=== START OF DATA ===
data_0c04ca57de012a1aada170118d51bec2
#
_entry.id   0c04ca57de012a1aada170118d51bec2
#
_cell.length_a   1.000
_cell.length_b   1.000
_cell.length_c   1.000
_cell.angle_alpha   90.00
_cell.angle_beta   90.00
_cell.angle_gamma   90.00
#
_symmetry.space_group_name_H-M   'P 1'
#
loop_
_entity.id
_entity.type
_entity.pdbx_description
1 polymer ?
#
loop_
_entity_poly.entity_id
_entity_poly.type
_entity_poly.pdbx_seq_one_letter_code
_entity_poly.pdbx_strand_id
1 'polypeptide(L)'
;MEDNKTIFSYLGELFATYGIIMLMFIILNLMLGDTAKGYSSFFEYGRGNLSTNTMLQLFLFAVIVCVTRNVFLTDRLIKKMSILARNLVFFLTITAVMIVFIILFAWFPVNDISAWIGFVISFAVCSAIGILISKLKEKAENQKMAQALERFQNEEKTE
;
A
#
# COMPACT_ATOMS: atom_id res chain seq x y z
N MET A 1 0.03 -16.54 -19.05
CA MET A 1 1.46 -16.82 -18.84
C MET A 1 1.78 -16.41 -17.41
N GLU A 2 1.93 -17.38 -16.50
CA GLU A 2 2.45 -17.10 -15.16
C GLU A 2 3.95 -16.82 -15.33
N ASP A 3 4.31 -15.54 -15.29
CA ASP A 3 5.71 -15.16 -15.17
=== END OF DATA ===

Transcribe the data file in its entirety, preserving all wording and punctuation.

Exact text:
data_0c04ca57de012a1aada170118d51bec2
#
_entry.id   0c04ca57de012a1aada170118d51bec2
#
_cell.length_a   1.000
_cell.length_b   1.000
_cell.length_c   1.000
_cell.angle_alpha   90.00
_cell.angle_beta   90.00
_cell.angle_gamma   90.00
#
_symmetry.space_group_name_H-M   'P 1'
#
loop_
_entity.id
_entity.type
_entity.pdbx_description
1 polymer ?
#
loop_
_entity_poly.entity_id
_entity_poly.type
_entity_poly.pdbx_seq_one_letter_code
_entity_poly.pdbx_strand_id
1 'polypeptide(L)'
;MEDNKTIFSYLGELFATYGIIMLMFIILNLMLGDTAKGYSSFFEYGRGNLSTNTMLQLFLFAVIVCVTRNVFLTDRLIKKMSILARNLVFFLTITAVMIVFIILFAWFPVNDISAWIGFVISFAVCSAIGILISKLKEKAENQKMAQALERFQNEEKTE
;
A
#
# COMPACT_ATOMS: atom_id res chain seq x y z
N MET A 1 0.03 -16.54 -19.05
CA MET A 1 1.46 -16.82 -18.84
C MET A 1 1.78 -16.41 -17.41
N GLU A 2 1.93 -17.38 -16.50
CA GLU A 2 2.45 -17.10 -15.16
C GLU A 2 3.95 -16.82 -15.33
N ASP A 3 4.31 -15.54 -15.29
CA ASP A 3 5.71 -15.16 -15.17